There are a million different supplements types and brands out there, all of them with pretty convincing marketing. Save your money and don’t buy unnecessary (or even harmful!) supplements. If you are a runner, cyclist, triathlete, hiker, or any other endurance athlete, you may find better performance with some key supplements.
Pro tip: Always look for the NSF Certified for Sport or Informed Choice logo. That means the supplement has been third-party tested and clean for anti-doping rules.
Here are a few that may help with endurance performance with good research to back them up.
Caffeine is a well-researched ergogenic aid. It has been shown to help with mental sharpness, reaction time, time to fatigue, and mood. It’s widely used in many cultures throughout the world. It’s commonly found in tea, coffee, some herbal drinks, and many sports food products like energy drinks, gummies, gums, and gels.
A common dose is around 100-200 mg of caffeine taken before a workout. Caffeine can be addicting. If you have any symptoms such as jitters, nervousness, or rapid heartbeat, stop taking caffeine and seek medical help.
Sodium bicarbonate, or baking soda, is a common household ingredient used in many baked goods. It can also be used as a sports supplement. It may help buffer acid that builds up when doing an intense workout (that is often described as a “burning” sensation in muscles). To use, mix 20-30 grams of sodium bicarbonate into 16 ounces of water. Sip slowly over the course of two hours prior to working out. Drinking it slowly gives your stomach a chance to digest it. Drinking it too fast may lead to stomach upset. Try this during a normal training session to see if it is effective for you, before using it outdoors or at an important event. This would be a helpful supplement if you have an intense training day with intervals or sprints.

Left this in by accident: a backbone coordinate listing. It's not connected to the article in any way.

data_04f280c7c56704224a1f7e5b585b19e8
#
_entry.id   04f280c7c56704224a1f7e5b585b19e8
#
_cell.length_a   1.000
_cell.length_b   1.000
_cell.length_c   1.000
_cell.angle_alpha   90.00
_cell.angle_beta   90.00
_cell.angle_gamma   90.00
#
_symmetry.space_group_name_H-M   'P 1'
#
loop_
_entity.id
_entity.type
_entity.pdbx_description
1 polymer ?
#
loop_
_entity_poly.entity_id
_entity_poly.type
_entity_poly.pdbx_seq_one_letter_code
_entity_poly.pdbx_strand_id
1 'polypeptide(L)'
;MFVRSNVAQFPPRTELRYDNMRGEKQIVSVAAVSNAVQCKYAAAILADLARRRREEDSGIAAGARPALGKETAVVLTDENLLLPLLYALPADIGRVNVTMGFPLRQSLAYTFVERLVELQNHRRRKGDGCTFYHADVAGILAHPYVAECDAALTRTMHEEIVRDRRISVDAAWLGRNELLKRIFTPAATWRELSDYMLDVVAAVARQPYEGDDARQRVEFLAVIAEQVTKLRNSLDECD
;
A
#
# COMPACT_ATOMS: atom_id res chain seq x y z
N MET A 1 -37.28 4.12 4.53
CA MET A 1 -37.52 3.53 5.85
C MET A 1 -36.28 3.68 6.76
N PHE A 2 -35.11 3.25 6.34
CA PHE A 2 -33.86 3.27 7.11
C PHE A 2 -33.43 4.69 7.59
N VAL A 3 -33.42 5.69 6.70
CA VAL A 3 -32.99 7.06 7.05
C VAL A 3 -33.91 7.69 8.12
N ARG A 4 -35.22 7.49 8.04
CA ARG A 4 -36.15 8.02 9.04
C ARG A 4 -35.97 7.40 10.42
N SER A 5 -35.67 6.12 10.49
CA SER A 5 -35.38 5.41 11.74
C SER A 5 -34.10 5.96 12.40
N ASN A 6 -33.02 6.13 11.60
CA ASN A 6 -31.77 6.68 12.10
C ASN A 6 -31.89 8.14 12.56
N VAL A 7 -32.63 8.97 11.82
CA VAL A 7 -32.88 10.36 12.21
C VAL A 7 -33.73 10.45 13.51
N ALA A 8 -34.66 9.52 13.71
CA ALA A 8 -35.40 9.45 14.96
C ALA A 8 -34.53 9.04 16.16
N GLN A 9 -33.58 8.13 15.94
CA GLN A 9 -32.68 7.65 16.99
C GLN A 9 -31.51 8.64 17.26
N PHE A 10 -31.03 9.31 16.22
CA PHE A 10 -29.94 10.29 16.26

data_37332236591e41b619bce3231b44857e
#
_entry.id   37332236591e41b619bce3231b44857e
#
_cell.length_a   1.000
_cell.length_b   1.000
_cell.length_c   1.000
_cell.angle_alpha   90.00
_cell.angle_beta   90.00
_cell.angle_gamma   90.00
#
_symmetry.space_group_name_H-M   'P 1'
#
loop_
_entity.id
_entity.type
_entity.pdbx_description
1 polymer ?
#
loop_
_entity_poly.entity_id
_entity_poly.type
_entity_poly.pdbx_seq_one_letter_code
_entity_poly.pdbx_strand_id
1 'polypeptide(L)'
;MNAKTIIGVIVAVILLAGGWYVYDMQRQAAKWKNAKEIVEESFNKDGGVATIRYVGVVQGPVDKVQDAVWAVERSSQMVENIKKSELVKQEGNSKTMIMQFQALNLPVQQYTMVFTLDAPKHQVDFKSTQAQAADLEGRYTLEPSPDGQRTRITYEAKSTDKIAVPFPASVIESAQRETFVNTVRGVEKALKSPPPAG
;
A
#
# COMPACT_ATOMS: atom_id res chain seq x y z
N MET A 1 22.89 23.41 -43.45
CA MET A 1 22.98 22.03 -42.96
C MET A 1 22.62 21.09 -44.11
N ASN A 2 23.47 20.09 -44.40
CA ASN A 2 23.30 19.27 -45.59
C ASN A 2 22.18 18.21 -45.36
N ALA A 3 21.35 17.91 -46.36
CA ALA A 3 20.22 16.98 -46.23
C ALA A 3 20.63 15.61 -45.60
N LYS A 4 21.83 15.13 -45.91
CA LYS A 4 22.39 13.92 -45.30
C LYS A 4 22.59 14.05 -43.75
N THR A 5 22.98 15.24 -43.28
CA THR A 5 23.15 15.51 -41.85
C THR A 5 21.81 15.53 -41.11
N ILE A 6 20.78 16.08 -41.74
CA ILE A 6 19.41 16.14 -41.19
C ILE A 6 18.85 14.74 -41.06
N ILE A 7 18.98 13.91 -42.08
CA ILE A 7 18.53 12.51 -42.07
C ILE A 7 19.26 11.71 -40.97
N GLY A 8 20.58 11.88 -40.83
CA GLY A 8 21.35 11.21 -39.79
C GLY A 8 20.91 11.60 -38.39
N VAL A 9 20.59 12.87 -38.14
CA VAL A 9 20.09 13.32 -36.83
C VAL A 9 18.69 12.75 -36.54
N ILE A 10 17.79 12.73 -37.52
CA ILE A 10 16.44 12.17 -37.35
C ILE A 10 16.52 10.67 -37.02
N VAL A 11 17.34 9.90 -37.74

Beta alanine is also a buffering agent that may help with “burn” and “pump.” Try taking four to six grams daily for at least four weeks. It can help in situations where the burning sensation in the muscle is uncomfortable (like a hard sprint) and may hinder you from performing the way you would like.
Beet root juice/nitrate may be able to help with endurance training by improving exercise performance and also decreasing the cost of oxygen used to complete the exercise. Nitrate found in beets (and also green leafy vegetables) converts to nitric oxide in the body, which is a substance that helps dilate (enlarge) blood vessels. It can potentially increase blood flow to muscles. It may help with “pump” and burning sensation when exercising as well. To use, drink four to six ounces of beet juice before exercising. Some studies show that people may need to take it consistently for a few days to see some results. Other studies show that it may be helpful even if taken only hours before the exercise. Current research also seems to suggest that the better trained an athlete is, the less effect beet juice may have on exercise performance.
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~This is general information only and not medical advice. Always seek advice of the healthcare professional before changing anything about your diet or lifestyle.